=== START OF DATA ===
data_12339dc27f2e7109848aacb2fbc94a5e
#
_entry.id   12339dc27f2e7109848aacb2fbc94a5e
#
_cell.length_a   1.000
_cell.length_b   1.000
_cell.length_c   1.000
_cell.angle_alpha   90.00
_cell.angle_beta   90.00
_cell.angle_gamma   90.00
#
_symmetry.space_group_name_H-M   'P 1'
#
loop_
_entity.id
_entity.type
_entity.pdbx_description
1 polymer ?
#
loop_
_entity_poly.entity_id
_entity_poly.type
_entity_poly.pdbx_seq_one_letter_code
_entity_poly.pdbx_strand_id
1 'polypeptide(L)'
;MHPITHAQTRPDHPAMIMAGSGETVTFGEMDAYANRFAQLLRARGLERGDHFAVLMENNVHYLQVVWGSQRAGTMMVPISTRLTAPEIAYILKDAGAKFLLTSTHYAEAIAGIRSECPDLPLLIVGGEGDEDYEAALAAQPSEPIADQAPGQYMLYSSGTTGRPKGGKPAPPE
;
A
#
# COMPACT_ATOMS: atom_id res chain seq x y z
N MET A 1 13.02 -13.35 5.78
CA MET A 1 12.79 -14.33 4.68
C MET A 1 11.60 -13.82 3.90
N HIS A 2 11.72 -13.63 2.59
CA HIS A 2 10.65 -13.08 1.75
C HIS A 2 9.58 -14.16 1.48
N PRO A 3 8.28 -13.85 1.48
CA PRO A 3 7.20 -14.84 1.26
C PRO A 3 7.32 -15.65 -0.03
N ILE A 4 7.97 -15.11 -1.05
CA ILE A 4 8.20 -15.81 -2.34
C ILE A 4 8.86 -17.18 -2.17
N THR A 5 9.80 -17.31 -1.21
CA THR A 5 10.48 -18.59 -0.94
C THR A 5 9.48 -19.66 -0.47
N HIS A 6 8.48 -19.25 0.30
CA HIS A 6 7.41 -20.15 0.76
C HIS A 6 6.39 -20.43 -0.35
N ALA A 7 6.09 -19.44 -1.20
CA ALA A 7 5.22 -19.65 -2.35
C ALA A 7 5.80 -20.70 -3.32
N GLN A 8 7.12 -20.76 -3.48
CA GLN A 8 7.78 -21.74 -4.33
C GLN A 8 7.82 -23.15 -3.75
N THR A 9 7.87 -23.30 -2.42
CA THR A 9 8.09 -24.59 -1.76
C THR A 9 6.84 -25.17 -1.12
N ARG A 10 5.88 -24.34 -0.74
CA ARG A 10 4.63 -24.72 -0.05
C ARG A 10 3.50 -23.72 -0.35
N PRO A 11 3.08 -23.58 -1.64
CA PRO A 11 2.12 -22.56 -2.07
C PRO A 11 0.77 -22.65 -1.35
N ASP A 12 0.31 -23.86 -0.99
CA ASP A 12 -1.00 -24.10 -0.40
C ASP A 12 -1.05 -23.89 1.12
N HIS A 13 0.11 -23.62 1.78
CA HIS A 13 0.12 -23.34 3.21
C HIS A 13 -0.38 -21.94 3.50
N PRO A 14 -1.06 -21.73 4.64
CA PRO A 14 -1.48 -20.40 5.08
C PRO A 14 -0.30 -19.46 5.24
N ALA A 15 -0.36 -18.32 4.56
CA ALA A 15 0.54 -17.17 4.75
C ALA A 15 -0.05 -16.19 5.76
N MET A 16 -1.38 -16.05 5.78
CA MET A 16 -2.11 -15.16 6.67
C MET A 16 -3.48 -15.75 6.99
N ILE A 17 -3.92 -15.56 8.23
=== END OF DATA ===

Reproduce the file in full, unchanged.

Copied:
data_12339dc27f2e7109848aacb2fbc94a5e
#
_entry.id   12339dc27f2e7109848aacb2fbc94a5e
#
_cell.length_a   1.000
_cell.length_b   1.000
_cell.length_c   1.000
_cell.angle_alpha   90.00
_cell.angle_beta   90.00
_cell.angle_gamma   90.00
#
_symmetry.space_group_name_H-M   'P 1'
#
loop_
_entity.id
_entity.type
_entity.pdbx_description
1 polymer ?
#
loop_
_entity_poly.entity_id
_entity_poly.type
_entity_poly.pdbx_seq_one_letter_code
_entity_poly.pdbx_strand_id
1 'polypeptide(L)'
;MHPITHAQTRPDHPAMIMAGSGETVTFGEMDAYANRFAQLLRARGLERGDHFAVLMENNVHYLQVVWGSQRAGTMMVPISTRLTAPEIAYILKDAGAKFLLTSTHYAEAIAGIRSECPDLPLLIVGGEGDEDYEAALAAQPSEPIADQAPGQYMLYSSGTTGRPKGGKPAPPE
;
A
#
# COMPACT_ATOMS: atom_id res chain seq x y z
N MET A 1 13.02 -13.35 5.78
CA MET A 1 12.79 -14.33 4.68
C MET A 1 11.60 -13.82 3.90
N HIS A 2 11.72 -13.63 2.59
CA HIS A 2 10.65 -13.08 1.75
C HIS A 2 9.58 -14.16 1.48
N PRO A 3 8.28 -13.85 1.48
CA PRO A 3 7.20 -14.84 1.26
C PRO A 3 7.32 -15.65 -0.03
N ILE A 4 7.97 -15.11 -1.05
CA ILE A 4 8.20 -15.81 -2.34
C ILE A 4 8.86 -17.18 -2.17
N THR A 5 9.80 -17.31 -1.21
CA THR A 5 10.48 -18.59 -0.94
C THR A 5 9.48 -19.66 -0.47
N HIS A 6 8.48 -19.25 0.30
CA HIS A 6 7.41 -20.15 0.76
C HIS A 6 6.39 -20.43 -0.35
N ALA A 7 6.09 -19.44 -1.20
CA ALA A 7 5.22 -19.65 -2.35
C ALA A 7 5.80 -20.70 -3.32
N GLN A 8 7.12 -20.76 -3.48
CA GLN A 8 7.78 -21.74 -4.33
C GLN A 8 7.82 -23.15 -3.75
N THR A 9 7.87 -23.30 -2.42
CA THR A 9 8.09 -24.59 -1.76
C THR A 9 6.84 -25.17 -1.12
N ARG A 10 5.88 -24.34 -0.74
CA ARG A 10 4.63 -24.72 -0.05
C ARG A 10 3.50 -23.72 -0.35
N PRO A 11 3.08 -23.58 -1.64
CA PRO A 11 2.12 -22.56 -2.07
C PRO A 11 0.77 -22.65 -1.35
N ASP A 12 0.31 -23.86 -0.99
CA ASP A 12 -1.00 -24.10 -0.40
C ASP A 12 -1.05 -23.89 1.12
N HIS A 13 0.11 -23.62 1.78
CA HIS A 13 0.12 -23.34 3.21
C HIS A 13 -0.38 -21.94 3.50
N PRO A 14 -1.06 -21.73 4.64
CA PRO A 14 -1.48 -20.40 5.08
C PRO A 14 -0.30 -19.46 5.24
N ALA A 15 -0.36 -18.32 4.56
CA ALA A 15 0.54 -17.17 4.75
C ALA A 15 -0.05 -16.19 5.76
N MET A 16 -1.38 -16.05 5.78
CA MET A 16 -2.11 -15.16 6.67
C MET A 16 -3.48 -15.75 6.99
N ILE A 17 -3.92 -15.56 8.23